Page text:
By Irshaad Gangat
An eco-friendly business venture in Port Elizabeth’s special development zone, Coega, is set to create hundreds of jobs in the Eastern Cape.
Hive Energy (United Kingdom), iLive Sustainable Development (South Africa) and Partners for Innovation (Netherlands) have teamed up as shareholders of the Coega Biomass Centre (CBC), Africa’s largest wood pellet export plant situated in Coega, Port Elizabeth.
The Coega Biomass Centre will produce white wood pellets using biomass residues like sawdust and woodchips, non-indigenous forest and destructive invasive vegetation. The pellets provide a cleaner burning fuel than dirty coal, charcoal and anthracite.
It aims to generate over 500 jobs locally, restore indigenous vegetation and help create a cleaner environment.
The centre will undertake a full revamp of the biomass plant, expected to take nine months, and plans to eventually produce as much as 180,000 tons a year.
An estimated 200,000 tons of coal CO2 per year could be offset with the biomass pellets produced there.
CEO of Hive Energy, Giles Redpath said, “For Hive Energy this venture is an exciting opportunity to invest further in our cleaner world vision. It is an excellent opportunity to contribute meaningfully in the green energy transition – not only will this benefit local communities in an area of massive unemployment, but it will also positively impact the recovery of local ecosystems and offer a cleaner option for thousands of dirty energy users.”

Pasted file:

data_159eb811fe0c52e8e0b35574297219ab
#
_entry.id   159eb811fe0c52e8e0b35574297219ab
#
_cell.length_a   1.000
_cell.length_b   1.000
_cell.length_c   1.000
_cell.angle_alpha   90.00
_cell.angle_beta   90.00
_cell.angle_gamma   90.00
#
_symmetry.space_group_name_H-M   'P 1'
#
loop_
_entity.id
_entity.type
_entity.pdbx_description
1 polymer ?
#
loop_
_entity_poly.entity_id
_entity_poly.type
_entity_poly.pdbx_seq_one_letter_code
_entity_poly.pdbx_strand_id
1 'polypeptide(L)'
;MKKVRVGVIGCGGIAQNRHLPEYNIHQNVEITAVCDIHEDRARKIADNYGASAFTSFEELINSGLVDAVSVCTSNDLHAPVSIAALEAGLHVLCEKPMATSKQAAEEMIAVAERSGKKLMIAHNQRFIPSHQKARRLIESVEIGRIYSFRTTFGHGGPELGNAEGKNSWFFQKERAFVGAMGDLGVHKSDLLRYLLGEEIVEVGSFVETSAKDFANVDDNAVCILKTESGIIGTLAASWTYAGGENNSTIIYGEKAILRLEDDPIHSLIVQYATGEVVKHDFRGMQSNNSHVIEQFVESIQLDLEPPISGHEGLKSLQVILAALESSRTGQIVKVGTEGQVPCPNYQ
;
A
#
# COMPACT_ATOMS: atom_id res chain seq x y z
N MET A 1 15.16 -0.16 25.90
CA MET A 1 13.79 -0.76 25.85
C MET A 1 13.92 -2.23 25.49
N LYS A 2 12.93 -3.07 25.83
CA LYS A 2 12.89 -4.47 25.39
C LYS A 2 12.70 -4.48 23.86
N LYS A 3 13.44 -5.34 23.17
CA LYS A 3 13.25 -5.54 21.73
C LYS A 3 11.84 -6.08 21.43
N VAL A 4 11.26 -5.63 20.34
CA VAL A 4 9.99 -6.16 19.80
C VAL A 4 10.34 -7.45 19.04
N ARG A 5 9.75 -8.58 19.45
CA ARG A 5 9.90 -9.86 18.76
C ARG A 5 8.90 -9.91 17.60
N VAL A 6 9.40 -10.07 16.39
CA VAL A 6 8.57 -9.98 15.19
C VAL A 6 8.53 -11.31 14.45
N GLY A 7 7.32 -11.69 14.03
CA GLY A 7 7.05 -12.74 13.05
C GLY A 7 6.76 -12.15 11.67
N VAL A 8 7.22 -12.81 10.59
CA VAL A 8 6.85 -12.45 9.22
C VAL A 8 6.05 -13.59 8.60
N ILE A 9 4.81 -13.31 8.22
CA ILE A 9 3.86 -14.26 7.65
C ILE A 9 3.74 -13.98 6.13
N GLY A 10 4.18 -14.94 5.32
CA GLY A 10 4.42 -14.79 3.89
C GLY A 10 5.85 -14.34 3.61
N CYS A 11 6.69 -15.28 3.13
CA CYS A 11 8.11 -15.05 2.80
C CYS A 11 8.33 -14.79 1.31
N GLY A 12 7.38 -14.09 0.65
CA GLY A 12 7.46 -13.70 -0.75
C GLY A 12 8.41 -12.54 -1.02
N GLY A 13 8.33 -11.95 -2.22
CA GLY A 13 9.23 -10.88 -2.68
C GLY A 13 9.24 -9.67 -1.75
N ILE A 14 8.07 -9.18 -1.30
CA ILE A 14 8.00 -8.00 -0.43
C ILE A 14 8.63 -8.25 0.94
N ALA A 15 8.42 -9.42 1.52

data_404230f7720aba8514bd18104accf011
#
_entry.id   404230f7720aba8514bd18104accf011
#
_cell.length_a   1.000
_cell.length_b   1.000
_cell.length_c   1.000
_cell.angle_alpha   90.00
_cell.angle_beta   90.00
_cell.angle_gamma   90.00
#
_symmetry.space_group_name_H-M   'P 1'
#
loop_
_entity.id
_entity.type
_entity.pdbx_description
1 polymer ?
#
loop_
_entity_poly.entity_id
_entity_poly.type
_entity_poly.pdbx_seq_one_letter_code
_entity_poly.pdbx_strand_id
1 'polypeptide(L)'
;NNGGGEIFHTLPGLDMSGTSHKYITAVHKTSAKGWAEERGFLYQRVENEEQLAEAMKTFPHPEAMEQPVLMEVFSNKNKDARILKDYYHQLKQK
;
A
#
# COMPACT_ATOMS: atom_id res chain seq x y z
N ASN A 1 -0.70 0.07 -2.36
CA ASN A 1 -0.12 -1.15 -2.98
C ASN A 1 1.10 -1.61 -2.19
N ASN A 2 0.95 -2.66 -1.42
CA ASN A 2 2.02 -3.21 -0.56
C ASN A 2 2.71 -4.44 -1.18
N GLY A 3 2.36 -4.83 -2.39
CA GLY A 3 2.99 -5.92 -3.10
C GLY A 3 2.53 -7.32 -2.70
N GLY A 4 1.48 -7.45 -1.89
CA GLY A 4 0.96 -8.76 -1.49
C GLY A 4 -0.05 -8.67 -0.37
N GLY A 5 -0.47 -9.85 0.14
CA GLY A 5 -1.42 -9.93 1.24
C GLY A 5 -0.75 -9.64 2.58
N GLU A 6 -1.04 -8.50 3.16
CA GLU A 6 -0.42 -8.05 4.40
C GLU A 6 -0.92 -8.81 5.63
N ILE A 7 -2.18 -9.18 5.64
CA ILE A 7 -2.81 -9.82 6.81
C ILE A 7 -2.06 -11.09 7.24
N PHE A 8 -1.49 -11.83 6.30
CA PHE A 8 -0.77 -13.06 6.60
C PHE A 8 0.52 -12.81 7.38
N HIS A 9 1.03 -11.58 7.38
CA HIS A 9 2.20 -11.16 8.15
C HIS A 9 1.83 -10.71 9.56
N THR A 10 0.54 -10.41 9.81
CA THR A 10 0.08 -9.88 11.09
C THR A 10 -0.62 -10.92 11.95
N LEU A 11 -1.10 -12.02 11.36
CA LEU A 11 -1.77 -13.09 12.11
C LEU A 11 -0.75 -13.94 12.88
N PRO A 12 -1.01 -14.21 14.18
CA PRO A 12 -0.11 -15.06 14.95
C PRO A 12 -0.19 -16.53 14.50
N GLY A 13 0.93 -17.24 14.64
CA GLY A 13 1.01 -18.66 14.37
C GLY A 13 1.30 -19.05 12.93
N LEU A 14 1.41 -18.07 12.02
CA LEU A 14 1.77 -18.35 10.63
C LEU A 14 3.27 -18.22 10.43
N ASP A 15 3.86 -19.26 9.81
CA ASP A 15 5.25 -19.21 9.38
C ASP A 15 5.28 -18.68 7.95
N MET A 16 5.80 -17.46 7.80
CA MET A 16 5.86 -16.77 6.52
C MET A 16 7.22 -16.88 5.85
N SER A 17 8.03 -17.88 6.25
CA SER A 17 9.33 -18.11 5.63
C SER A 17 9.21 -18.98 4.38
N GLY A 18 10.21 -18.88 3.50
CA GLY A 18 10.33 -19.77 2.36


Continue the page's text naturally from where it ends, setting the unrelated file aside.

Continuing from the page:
Once operational, the plant will provide over direct 100 jobs with another 500 indirect jobs generated such as surveying, training, harvesting, collection, transportation and processing of biomass inputs.
Emiel Hanekamp of Partners for Innovation said, “In this project we will work together with all local stakeholders. By creating value from residue and invasive biomass, we will be able to provide a real contribution to a sustainable economic growth, that will benefit South Africa, the Netherlands, the planet.”
The white pellets have domestic and industrial uses, from home boilers for heating, industrial furnaces for steam generation and for power production. CBC is also investigating the feasibility of producing black pellets which have some advantages over white pellets, especially when transported over long distances.
Werner Euler (iLive) managing director of Coega Biomass Centre said, “It’s been a long road for iLive, and the dream is now finally coming true! Biomass plays a vital role in addressing climate change and is an important component needed for the transition to cleaner fuels. Combined with the favourable environmental and social impact this will be a flagship project for the South African economy.”